I thought about the lyrics of London Calling, about having no fear, about cities of crisis, and how to face the proximity of death and disaster, while writing about the Queensland floods in 2011. At the time, I argued that although there are dark clouds on the horizon and our lives often seem to hover on the edge of an abyss, environmental and other disasters are not the only rising tides. There are also surging global waves of struggle, rebellion, and revolt. As we grapple with our precarious situations, facing suffering and death, it is crucial we continue to appreciate, embrace, and celebrate the richness of life.

Cheap Holidays in Other People’s Misery

Another karaoke song I selected in Tokyo was the Sex Pistol’s Holidays in the Sun. The first line of the song is;

“A cheap holiday in other people’s misery.” (Holidays in the Sun, Sex Pistols, 1977)

Following the Fukushima disaster flights to Japan became much cheaper and many people took advantage. However, as I discovered on my trip, these aren’t just ‘cheap holidays in other people’s misery’. Of course there is a great deal of misery in Japan, as there is in every country. But there is much more than misery. For instance, a paper given at the Crisis and Commons Conference by Sonomi Suzuki discussed two aspects of poverty/homelessness in Japan – misery and hope. Sonomi detailed how homeless people living in their own communities take care of each other’s health, how they refuse “to live in a society that abandons the weak,” resisting capital and the forces that dominate the poor. Struggling with the social impacts of Japan’s multiple crises, Sonomi’s paper wasn’t the only one presented by our Japanese comrades about the importance of autonomous lives, solidarity, and “the potential for creating value which is antagonistic to capitalist value.”

I have written elsewhere about what I term ‘disaster communism’ – the altruism, resourcefulness, generosity, joy, and love that arise amid disaster’s grief and disruption, revealing widespread yearnings for community, purposefulness, and meaningful work. Disasters like those in Japan pose questions about what has personal value and social worth? What is really precious? Disasters also expose the existing social solidarities, the ‘moral’ and ‘gift’ economies of community service, fellowship, self-help and improvement, the sharing of work, money, goods, emotional and psychological support provided by the on-going organisation of non-capitalist exchanges. Counter-disaster activities produce new relationships, networks, shared experiences, understandings, and goals. In the face of disaster we can see more clearly that capital, governments and bureaucrats are unreliable, and in response many of us turn to each other for support.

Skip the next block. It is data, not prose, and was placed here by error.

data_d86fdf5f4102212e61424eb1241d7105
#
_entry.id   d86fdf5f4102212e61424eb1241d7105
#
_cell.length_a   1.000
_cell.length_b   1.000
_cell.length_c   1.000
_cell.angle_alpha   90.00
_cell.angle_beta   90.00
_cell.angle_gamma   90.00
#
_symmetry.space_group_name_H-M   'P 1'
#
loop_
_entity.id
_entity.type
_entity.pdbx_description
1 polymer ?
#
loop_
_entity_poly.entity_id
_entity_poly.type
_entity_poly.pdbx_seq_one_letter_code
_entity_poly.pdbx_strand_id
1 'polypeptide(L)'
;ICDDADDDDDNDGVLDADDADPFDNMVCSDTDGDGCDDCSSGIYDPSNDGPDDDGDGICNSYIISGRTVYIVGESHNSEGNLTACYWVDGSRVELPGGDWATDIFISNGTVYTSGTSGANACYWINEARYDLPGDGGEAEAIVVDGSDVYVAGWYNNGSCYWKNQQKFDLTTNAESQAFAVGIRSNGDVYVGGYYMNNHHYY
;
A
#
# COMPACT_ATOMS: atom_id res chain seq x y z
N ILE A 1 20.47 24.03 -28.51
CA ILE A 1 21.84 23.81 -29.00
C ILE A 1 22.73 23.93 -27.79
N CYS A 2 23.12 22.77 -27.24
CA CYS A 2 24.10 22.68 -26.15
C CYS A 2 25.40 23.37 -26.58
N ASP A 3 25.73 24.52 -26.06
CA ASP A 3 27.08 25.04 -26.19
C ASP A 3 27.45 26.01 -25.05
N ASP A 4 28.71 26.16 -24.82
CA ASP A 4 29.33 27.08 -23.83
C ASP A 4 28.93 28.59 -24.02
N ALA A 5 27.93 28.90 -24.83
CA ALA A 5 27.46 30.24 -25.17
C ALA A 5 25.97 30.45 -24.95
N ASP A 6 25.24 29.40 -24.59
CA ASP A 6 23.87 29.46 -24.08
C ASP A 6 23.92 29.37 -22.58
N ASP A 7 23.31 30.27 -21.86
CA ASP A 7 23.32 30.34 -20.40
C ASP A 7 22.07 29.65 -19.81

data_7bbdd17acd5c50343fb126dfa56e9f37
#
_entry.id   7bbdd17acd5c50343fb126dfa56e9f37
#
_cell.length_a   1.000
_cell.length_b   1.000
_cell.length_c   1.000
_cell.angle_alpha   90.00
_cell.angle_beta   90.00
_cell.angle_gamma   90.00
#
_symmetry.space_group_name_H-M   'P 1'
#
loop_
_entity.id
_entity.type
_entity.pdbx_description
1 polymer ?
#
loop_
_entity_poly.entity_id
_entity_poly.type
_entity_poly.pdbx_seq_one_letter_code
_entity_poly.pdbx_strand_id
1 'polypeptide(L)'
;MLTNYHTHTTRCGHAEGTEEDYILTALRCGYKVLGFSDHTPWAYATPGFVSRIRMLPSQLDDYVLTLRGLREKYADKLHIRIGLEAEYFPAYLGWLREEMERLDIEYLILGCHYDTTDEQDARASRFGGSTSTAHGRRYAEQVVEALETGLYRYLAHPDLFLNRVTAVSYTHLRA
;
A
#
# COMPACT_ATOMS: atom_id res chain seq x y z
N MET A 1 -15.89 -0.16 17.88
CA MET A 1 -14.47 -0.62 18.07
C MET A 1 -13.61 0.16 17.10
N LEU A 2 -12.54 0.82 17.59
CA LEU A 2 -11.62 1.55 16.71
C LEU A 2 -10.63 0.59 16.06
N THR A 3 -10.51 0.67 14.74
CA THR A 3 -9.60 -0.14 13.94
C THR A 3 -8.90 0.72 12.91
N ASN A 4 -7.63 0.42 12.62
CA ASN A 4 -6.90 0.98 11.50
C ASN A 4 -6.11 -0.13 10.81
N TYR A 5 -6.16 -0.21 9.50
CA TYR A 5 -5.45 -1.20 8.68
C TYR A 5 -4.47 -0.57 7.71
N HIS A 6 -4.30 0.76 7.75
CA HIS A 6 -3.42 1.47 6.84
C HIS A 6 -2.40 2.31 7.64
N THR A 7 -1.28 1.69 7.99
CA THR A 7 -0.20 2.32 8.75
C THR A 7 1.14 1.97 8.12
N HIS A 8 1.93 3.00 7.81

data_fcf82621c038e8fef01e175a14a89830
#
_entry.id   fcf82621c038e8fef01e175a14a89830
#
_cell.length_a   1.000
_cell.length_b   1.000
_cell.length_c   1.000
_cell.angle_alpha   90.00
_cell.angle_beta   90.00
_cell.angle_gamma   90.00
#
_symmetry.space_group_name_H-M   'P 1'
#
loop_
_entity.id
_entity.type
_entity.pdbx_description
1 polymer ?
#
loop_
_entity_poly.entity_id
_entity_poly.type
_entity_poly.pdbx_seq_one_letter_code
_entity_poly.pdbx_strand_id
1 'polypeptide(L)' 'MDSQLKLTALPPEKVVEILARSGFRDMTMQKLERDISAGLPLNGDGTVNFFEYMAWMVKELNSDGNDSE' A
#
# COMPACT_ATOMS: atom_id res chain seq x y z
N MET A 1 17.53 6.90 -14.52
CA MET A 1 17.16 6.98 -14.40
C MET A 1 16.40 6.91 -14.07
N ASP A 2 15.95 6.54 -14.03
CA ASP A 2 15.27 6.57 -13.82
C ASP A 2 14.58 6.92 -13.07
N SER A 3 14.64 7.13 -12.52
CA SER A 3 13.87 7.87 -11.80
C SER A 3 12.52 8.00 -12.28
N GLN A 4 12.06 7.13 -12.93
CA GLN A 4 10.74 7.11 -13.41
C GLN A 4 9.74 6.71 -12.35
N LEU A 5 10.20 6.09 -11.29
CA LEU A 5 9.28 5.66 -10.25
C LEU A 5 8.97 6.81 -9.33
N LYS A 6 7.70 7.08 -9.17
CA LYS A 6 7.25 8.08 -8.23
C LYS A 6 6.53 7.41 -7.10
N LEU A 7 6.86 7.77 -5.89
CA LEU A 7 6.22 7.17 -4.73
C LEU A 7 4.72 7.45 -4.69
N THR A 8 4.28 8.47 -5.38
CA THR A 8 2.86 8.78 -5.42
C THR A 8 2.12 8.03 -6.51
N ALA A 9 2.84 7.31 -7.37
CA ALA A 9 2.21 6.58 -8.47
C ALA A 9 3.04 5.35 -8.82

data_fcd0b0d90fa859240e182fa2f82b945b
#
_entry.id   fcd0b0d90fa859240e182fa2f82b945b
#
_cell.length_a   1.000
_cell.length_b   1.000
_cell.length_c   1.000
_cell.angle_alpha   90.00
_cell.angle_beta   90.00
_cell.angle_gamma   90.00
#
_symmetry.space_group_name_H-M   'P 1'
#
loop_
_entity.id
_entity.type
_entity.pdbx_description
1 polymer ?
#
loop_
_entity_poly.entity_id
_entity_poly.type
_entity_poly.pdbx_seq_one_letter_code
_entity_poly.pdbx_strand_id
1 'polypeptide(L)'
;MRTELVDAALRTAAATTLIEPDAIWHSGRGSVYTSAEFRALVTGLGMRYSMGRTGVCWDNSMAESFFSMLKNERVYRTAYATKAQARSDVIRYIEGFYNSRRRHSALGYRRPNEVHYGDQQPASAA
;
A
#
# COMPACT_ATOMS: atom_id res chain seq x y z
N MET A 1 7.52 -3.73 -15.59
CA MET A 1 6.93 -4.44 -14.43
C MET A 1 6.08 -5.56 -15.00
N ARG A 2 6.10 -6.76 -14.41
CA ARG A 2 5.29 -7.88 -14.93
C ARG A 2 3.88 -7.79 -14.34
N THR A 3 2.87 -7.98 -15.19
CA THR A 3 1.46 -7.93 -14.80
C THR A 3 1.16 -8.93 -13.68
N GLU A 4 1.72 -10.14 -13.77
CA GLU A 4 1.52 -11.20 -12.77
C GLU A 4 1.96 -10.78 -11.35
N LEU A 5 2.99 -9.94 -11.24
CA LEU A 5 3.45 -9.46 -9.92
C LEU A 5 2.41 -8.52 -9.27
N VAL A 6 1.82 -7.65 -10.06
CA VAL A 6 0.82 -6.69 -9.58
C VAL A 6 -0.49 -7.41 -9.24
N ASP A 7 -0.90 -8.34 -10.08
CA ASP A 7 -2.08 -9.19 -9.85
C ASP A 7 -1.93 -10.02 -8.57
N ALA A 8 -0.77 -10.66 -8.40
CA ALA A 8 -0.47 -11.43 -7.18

Drop the Bomb

One of my friend’s karaoke song choices was Science Fiction by the Divinyls.

“never thought that we’d last this long,

you know I always thought that they’d drop the bomb.” (Science Fiction, Divinyls, 1982)

As my partner Sharon once explained in an interview; “We were from a particular generation, where we had grown up with the Cold War and the threat of nuclear destruction hanging over us. We were the ‘no future generation’, certainly a lot of us felt we had no future.” As a young person I was extremely worried about the threat of a nuclear holocaust and from an early age became an anti-nuclear campaigner, especially around Hiroshima Day.  In 2010, my youngest daughter visited Hiroshima. She brought me back a t-shirt from the Hiroshima Peace Memorial Park which reads ‘Hiroshima Loves Peace’. August 6 that year was the 65th anniversary of the first use of atomic power against human beings. In the Peace Memorial Park, close to ground zero of the blast, participants held a minutes silence at 8.05 marking when the Enola Gay dropped the bomb and 140,000 people were murdered.  They also remembered that three days later another bomb was dropped on Nagasaki massacring a further 80,000 people. The bombs were dropped, as J. Robert Oppenheimer, scientific director of the Manhattan Project, explained soon after, on “an essentially defeated enemy”.